Law school would create opportunity for South Sound

Congratulations, Tacoma. With the vision of a few, it looks like a law school might be on the horizon for the city.

Valarie Zeeck and volunteers who worked with her deserve a huge thank you for getting the ball rolling. State Sen. Steve O’Ban then helped bring this vision into sharper focus by obtaining $450,000 in state seed money to move the project to the next level. I don’t know O’Ban personally, but I believe he deserves our gratitude for making a law school in Tacoma possible again.

Both O’Ban and I are graduates of the University of Puget Sound Law School. Both of us understand how important that institution was for the entire South Sound and how a University of Washington Tacoma Law School can again fill that important role.

I am fortunate to have been raised in the Tacoma legal community by some of its best lawyers and to have spent my 20-year career practicing in Tacoma. I can testify that the legal community sorely misses a steady supply of new legal talent.

New attorneys do the research that completes deals that create jobs. They do the representation that protects those innocently accused. They do the prosecution that keeps the community safe.

After UPS sold its law school to Seattle University, both of Western Washington’s law schools ended up located in Seattle. Once students go to school in Seattle, they often settle there. It can be difficult to get new attorneys to think about driving to Pierce County for up to an hour each way in heavy traffic. On top of that, the market usually means that a job in Tacoma does not pay as much as a job in Seattle.

A law school in Tacoma will help the entire South Sound legal community. In Olympia, the Attorney General’s office, the Legislature and state agencies have a constant need for legal talent. Many in government want a law degree. The UW campus in Tacoma with night classes allows South Sound residents a convenient location they can attend after work.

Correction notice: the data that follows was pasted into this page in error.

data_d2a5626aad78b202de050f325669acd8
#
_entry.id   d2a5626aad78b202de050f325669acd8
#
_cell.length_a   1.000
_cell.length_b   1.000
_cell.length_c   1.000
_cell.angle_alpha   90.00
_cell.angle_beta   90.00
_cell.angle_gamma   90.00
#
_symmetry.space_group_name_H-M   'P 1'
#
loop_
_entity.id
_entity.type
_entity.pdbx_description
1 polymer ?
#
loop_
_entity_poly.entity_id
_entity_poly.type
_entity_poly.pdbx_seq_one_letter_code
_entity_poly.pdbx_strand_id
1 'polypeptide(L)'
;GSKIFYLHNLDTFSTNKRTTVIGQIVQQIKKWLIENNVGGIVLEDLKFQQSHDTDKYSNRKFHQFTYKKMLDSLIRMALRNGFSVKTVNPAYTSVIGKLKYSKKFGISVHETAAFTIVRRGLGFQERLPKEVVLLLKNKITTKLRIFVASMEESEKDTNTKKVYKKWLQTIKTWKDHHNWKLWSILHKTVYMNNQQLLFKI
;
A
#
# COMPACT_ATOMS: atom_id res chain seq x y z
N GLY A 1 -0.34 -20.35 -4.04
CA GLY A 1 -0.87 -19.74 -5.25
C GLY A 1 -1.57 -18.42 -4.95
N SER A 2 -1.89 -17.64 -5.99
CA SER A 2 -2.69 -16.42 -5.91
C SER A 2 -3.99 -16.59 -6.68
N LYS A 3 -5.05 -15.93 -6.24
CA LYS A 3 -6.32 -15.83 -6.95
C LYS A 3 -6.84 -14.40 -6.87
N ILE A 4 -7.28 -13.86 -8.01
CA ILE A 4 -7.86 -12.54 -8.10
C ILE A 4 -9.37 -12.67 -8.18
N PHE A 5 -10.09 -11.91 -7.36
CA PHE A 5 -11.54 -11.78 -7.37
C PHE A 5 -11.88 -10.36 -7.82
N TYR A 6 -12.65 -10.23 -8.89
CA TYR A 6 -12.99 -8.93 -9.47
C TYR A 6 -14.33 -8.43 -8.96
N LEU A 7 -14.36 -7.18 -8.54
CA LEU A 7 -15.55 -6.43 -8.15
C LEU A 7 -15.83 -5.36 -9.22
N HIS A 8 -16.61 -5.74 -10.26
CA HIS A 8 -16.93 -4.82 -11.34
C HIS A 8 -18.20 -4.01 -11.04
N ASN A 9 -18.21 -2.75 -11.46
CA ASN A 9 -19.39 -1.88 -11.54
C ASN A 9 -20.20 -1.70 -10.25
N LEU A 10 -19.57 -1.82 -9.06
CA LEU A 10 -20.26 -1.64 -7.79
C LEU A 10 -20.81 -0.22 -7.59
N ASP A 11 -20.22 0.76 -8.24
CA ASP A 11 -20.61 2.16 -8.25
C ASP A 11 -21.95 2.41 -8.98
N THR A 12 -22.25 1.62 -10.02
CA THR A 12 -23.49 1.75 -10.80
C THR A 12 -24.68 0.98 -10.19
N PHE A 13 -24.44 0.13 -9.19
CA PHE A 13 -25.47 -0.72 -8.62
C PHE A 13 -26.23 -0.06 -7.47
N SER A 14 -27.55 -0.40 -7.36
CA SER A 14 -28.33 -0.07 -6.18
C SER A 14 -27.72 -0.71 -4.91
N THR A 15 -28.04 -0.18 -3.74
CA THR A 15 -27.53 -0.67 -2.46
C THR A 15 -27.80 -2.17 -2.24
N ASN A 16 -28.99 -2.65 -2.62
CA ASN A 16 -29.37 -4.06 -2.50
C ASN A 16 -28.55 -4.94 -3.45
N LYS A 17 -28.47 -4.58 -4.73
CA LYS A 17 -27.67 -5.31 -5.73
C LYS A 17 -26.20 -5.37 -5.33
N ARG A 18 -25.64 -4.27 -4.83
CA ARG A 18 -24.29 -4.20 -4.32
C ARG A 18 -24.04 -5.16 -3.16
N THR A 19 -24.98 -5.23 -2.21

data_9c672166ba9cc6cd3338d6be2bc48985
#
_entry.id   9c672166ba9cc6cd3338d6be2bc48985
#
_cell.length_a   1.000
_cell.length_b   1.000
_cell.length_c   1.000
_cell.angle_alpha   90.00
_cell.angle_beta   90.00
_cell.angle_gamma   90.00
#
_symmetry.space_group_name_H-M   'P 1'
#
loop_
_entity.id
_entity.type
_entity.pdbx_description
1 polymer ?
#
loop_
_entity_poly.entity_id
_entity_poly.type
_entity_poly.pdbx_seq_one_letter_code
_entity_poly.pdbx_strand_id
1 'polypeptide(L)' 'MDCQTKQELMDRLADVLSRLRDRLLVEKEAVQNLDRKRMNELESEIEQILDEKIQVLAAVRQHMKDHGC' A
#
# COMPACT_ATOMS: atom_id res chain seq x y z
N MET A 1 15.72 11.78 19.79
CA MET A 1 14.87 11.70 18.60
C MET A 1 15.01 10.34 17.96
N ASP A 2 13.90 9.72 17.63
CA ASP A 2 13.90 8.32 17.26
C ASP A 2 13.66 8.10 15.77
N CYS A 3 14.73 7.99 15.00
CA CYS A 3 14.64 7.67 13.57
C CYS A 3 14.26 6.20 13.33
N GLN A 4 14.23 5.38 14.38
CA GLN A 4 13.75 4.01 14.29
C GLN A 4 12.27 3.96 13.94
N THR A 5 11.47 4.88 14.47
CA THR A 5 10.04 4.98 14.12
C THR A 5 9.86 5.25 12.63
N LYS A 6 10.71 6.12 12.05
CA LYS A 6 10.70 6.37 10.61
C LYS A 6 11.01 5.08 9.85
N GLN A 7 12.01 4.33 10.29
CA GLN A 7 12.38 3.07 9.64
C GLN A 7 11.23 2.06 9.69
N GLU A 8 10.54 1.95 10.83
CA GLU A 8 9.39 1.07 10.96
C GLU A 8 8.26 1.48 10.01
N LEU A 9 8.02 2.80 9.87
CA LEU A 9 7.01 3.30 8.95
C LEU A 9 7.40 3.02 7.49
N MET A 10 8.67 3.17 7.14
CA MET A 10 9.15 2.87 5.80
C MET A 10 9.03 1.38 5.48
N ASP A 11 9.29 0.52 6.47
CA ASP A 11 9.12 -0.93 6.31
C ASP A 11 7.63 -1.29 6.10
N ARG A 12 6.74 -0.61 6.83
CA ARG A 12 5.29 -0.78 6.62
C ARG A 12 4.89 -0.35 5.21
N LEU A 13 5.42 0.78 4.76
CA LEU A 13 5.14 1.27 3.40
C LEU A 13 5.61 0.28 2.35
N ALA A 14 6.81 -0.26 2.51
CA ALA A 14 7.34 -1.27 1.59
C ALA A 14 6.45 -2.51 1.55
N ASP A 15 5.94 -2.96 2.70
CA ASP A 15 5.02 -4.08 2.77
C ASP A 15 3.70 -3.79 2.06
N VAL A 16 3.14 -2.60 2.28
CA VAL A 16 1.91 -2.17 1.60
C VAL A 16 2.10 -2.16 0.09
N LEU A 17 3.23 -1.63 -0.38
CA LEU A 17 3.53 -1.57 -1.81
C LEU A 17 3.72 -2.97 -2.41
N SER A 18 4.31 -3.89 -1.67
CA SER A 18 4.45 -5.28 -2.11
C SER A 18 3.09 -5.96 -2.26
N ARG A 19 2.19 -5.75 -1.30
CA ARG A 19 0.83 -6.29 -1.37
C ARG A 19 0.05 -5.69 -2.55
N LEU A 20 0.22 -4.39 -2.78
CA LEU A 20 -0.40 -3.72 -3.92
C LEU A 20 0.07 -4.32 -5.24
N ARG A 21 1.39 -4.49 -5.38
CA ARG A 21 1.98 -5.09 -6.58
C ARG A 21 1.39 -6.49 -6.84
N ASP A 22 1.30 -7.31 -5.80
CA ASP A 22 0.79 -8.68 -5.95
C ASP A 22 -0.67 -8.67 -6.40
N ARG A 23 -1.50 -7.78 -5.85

Not everything in the Puget Sound region can be located in Seattle. This contributes to massive traffic on the roadways as everyone tries to get to jobs and schools in one location. More educational opportunities in the South Sound mean more future jobs in the South Sound. More jobs means more moms and dads getting home to their kids without spending two hours every day on a gridlocked freeway.

The $450,000 procured by O’Ban is just a start. But it gives those of us in the South Sound legal community hope that the law school vision will become a reality. With state officials saying they believe in this vision, South Sound attorneys, businesses and community boosters can unite as a single team to make this vision a reality.

We can also look forward to working with the UW School of Law to accomplish this vision. The school recently received the largest gift in its history – more than $56 million. The money will support student scholarships, faculty excellence and investment in innovative programs that will enhance students’ education and professional opportunities. This gift provides an outstanding base for the school to expand its reach into the South Sound to enlarge the number of students it can educate.

So, Tacoma, this really is the start of something big. O’Ban, Zeeck and others who had the foresight to believe again in a Tacoma law school should be congratulated for this incredible effort.

James B. Meade is a shareholder in Forsberg & Umlauf and heads the firm’s Tacoma office. He is a 1993 graduate of the UPS School of Law.